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Sao Paulo Medical Journal

Print version ISSN 1516-3180

Sao Paulo Med. J. vol.129 no.5 São Paulo  2011

http://dx.doi.org/10.1590/S1516-31802011000500014 

COCHRANE HIGHLIGHTS

 

Antifibrinolytic drugs for acute traumatic injury

 

 

Ian Roberts; Haleema Shakur; Katharine Ker; Tim Coats

 

 


ABSTRACT

BACKGROUND: Uncontrolled bleeding is an important cause of death in trauma victims. Antifibrinolytic treatment has been shown to reduce blood loss following surgery and may also be effective in reducing blood loss following trauma.
OBJECTIVE: To quantify the effect of antifibrinolytic drugs in reducing blood loss, transfusion requirement and mortality after acute traumatic injury.
CRITERIA FOR CONSIDERING STUDIES FOR THIS REVIEW: We searched the Cochrane Injuries Group's Specialised Register, CENTRAL, MEDLINE, PubMed, EMBASE, Science Citation Index, National Research Register, Zetoc, SIGLE, Global Health, LILACS, and Current Controlled Trials. The Cochrane Injuries Group Specialised Register, CENTRAL, MEDLINE and EMBASE searches were updated in July 2010.
SELECTION CRITERIA: We included all randomised controlled trials of antifibrinolytic agents (aprotinin, tranexamic acid [TXA] and epsilon-aminocaproic acid) following acute traumatic injury.
DATA COLLECTION AND ANALYSIS: The titles and abstracts identified in the electronic searches were screened by two independent authors to identify studies that had the potential to meet the inclusion criteria. The full reports of all such studies were obtained. From the results of the screened electronic searches, bibliographic searches, and contacts with experts, two authors independently selected trials meeting the inclusion criteria, with any disagreements resolved by consensus.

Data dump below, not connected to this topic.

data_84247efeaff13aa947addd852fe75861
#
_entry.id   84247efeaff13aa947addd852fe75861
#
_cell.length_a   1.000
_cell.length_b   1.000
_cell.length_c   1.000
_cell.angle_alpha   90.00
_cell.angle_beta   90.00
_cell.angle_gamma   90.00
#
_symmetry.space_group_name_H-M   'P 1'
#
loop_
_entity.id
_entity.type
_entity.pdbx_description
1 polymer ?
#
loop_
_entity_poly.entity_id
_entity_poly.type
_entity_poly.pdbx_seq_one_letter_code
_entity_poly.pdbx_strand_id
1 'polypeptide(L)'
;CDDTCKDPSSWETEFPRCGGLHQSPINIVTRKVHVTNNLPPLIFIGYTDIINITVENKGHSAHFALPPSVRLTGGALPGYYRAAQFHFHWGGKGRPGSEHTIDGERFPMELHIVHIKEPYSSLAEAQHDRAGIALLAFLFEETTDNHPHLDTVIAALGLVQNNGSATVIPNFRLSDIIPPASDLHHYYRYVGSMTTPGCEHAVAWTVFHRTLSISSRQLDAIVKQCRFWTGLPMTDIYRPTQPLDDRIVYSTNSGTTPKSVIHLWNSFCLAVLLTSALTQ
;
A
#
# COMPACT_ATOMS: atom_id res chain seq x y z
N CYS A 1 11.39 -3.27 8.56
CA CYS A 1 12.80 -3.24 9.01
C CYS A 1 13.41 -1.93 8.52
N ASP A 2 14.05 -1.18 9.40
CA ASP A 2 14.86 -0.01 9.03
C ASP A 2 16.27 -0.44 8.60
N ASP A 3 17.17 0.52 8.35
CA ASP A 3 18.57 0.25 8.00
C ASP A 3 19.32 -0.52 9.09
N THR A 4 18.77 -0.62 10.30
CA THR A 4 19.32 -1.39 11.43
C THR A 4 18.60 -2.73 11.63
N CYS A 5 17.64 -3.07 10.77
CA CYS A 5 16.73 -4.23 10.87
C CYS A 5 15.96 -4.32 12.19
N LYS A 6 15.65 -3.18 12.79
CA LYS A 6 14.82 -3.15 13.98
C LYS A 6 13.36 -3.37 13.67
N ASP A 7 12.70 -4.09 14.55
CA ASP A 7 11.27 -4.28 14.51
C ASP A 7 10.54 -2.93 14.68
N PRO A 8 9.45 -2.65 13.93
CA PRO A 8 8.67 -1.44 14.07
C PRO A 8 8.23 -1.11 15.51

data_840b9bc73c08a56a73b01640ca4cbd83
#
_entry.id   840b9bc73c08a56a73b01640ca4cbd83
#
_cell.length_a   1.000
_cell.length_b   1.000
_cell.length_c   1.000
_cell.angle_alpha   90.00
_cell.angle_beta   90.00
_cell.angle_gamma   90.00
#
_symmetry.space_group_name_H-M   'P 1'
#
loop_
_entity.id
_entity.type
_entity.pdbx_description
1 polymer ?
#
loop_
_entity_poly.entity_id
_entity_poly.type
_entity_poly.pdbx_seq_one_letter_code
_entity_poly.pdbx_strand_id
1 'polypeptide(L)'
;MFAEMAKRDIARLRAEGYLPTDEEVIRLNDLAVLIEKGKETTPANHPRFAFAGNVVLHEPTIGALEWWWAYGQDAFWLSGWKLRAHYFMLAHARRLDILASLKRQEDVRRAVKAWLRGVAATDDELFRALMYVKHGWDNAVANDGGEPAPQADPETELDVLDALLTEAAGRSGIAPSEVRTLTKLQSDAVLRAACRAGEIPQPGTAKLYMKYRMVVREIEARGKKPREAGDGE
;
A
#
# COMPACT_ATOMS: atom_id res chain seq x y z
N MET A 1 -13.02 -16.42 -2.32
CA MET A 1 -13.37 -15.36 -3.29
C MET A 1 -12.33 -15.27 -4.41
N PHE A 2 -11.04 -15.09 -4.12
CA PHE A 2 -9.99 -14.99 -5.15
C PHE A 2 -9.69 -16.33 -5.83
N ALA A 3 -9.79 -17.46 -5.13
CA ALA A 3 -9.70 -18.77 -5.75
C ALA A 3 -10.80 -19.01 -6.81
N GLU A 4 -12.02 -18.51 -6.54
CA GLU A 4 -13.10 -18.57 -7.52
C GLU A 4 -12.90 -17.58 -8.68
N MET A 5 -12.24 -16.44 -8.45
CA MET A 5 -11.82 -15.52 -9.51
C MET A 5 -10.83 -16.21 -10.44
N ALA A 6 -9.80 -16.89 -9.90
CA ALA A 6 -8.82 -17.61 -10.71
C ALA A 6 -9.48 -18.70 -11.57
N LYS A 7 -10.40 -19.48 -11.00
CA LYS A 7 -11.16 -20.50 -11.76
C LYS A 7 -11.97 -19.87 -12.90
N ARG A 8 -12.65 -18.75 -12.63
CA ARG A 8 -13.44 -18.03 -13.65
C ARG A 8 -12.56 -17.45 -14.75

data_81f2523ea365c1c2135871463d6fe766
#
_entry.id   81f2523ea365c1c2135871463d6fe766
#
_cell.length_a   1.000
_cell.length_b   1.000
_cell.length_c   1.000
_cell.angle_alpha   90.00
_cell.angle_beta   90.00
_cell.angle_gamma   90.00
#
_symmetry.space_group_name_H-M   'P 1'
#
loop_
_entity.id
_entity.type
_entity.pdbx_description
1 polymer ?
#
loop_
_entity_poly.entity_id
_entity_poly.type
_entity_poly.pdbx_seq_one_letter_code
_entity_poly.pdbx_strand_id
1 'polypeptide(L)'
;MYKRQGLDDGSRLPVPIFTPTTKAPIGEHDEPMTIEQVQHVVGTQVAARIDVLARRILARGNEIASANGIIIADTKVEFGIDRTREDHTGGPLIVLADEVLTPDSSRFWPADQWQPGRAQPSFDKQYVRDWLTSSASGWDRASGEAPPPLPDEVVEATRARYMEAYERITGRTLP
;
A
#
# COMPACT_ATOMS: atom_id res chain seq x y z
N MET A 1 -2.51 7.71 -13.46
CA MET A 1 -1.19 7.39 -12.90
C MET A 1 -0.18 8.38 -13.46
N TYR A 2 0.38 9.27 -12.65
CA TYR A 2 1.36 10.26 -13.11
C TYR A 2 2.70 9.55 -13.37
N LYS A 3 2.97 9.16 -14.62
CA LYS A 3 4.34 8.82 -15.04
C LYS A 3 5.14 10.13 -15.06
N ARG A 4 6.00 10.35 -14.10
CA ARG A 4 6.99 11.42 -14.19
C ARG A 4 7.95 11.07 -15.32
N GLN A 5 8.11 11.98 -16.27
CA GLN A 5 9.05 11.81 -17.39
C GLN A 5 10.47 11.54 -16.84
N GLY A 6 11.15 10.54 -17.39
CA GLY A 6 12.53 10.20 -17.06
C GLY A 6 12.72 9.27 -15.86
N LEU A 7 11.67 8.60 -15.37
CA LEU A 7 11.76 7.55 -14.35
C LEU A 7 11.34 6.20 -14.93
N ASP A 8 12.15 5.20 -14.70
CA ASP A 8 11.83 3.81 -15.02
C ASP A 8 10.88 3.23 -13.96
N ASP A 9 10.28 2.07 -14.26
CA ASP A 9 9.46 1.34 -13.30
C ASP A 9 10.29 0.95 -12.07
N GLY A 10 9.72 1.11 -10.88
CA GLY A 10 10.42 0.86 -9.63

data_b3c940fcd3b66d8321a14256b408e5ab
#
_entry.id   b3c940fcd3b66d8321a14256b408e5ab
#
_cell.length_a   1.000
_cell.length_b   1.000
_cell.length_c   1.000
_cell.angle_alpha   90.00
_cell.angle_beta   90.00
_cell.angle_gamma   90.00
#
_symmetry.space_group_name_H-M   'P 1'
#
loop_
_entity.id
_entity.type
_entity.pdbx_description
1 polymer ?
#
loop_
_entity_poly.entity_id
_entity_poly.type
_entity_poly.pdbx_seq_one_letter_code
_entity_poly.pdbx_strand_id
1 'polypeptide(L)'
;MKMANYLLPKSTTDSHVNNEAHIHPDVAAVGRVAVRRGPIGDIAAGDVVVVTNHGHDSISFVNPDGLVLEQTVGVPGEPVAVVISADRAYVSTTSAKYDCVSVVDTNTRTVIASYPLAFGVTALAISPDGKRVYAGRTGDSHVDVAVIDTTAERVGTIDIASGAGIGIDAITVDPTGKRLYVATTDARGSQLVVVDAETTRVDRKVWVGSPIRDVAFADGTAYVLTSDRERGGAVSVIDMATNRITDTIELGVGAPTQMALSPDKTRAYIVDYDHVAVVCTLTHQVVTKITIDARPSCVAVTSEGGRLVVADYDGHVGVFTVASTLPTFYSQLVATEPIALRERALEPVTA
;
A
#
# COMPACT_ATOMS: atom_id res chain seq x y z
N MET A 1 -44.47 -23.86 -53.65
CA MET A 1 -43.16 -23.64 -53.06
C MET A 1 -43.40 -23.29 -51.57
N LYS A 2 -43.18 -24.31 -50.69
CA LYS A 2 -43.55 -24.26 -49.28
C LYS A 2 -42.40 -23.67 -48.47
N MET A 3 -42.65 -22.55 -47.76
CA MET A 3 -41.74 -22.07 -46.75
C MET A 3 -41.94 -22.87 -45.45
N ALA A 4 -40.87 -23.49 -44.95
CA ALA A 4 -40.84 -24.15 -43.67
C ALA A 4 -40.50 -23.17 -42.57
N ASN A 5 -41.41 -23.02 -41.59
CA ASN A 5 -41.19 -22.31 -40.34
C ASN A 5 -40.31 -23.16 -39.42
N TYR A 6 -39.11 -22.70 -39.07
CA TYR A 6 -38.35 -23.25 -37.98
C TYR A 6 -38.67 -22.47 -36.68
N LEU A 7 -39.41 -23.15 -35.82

MAIN RESULTS: Four trials met the inclusion criteria. Two trials with a combined total of 20,451 patients assessed the effects of TXA on mortality; TXA reduced the risk of death by 10% (RR = 0.90, 95% CI 0.85 to 0.97; P = 0.0035). Data from one trial involving 20,211 patients found that TXA reduced the risk of death due to bleeding by 15% (RR = 0.85, 95% CI 0.76 to 0.96; P = 0.0077). There was no evidence that TXA increased the risk of vascular occlusive events or need for surgical intervention. There was no substantial difference in the receipt of blood transfusion between the TXA and placebo groups. The two trials of aprotinin provided no reliable data.
AUTHORS' CONCLUSIONS: TXA safely reduces mortality in bleeding trauma patients without increasing the risk of adverse events. Further trials are needed to determine the effects of TXA in patients with isolated traumatic brain injury.


 

 

This is the abstract of a Cochrane Review published in the Cochrane Database of Systematic Reviews (CDSR) 2011, Issue 1, DOI:10.1002/14651858.CD004896.pub3 (www.thecochranelibrary.com). For full citation and authors details see reference 1.
DOI: 10.1002/14651858.CD004896.pub3

For Latin America and the Caribbean, the full text is freely available from:http://cochrane.bvsalud.org/cochrane/show.php?db=reviews&mfn=2894&id=CD004896&lang=en&dblang=&lib=COC&print=yes.

 

REFERENCE

1. Roberts I, Shakur H, Ker K, Coats T; CRASH-2 Trial collaborators. Antifibrinolytic drugs for acute traumatic injury. Cochrane Database Syst Rev. 2011;(1):CD004896.

 

COMMENTS

Not much data on the use of antifibrinolytic agents following acute traumatic injury is available. This Cochrane review1 aimed to prove that antifibrinolytic treatment reduces blood loss following trauma and reduces the mortality rate. The review concludes that this is true, but this conclusion is based on a single well randomized study, CRASH-2 2000. The use of tranexamic acid (TXA) reduced the mortality rate with no apparent increased risk of vascular occlusive events.

This evidence will tend to promote wider use of TXA, in relation to aprotinin and epsilon-aminocaproic acid, over the first hours of attending to cases of bleeding trauma. New counter-checks can then be published, thereby increasing our knowledge and constituting new evidence.

 

 

The independent commentary was written by Valter Nilton Felix.
Valter Nilton Felix. Professor of Surgery, Faculdade de Medicina da Universidade de São Paulo (FMUSP); and Specialist in Intensive Medicine, Associação Médica Brasileira (AMB) and Federación Panamericana e Ibérica de Sociedades de Medicina Crítica y Terapia Intensiva (FEPIMCTI).